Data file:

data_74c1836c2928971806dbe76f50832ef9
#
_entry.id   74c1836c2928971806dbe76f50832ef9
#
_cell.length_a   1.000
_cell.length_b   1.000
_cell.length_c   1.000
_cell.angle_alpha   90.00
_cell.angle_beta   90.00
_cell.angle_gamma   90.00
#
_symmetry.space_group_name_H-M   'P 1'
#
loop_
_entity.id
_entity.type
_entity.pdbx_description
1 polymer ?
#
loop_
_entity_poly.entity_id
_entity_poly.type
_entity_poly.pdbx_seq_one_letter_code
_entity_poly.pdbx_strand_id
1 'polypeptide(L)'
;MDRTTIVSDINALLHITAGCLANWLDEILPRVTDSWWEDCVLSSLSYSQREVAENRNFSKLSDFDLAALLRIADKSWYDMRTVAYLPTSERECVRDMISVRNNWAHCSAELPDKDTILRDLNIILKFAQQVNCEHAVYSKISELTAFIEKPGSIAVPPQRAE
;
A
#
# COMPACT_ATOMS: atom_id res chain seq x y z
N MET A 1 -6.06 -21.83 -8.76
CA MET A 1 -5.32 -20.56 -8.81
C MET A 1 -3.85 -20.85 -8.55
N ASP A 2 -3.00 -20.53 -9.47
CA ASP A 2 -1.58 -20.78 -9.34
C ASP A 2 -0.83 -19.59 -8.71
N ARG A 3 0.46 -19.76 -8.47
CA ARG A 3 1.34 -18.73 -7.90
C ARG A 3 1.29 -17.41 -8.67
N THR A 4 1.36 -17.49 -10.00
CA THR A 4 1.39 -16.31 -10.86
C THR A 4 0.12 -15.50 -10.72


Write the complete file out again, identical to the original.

data_74c1836c2928971806dbe76f50832ef9
#
_entry.id   74c1836c2928971806dbe76f50832ef9
#
_cell.length_a   1.000
_cell.length_b   1.000
_cell.length_c   1.000
_cell.angle_alpha   90.00
_cell.angle_beta   90.00
_cell.angle_gamma   90.00
#
_symmetry.space_group_name_H-M   'P 1'
#
loop_
_entity.id
_entity.type
_entity.pdbx_description
1 polymer ?
#
loop_
_entity_poly.entity_id
_entity_poly.type
_entity_poly.pdbx_seq_one_letter_code
_entity_poly.pdbx_strand_id
1 'polypeptide(L)'
;MDRTTIVSDINALLHITAGCLANWLDEILPRVTDSWWEDCVLSSLSYSQREVAENRNFSKLSDFDLAALLRIADKSWYDMRTVAYLPTSERECVRDMISVRNNWAHCSAELPDKDTILRDLNIILKFAQQVNCEHAVYSKISELTAFIEKPGSIAVPPQRAE
;
A
#
# COMPACT_ATOMS: atom_id res chain seq x y z
N MET A 1 -6.06 -21.83 -8.76
CA MET A 1 -5.32 -20.56 -8.81
C MET A 1 -3.85 -20.85 -8.55
N ASP A 2 -3.00 -20.53 -9.47
CA ASP A 2 -1.58 -20.78 -9.34
C ASP A 2 -0.83 -19.59 -8.71
N ARG A 3 0.46 -19.76 -8.47
CA ARG A 3 1.34 -18.73 -7.90
C ARG A 3 1.29 -17.41 -8.67
N THR A 4 1.36 -17.49 -10.00
CA THR A 4 1.39 -16.31 -10.86
C THR A 4 0.12 -15.50 -10.72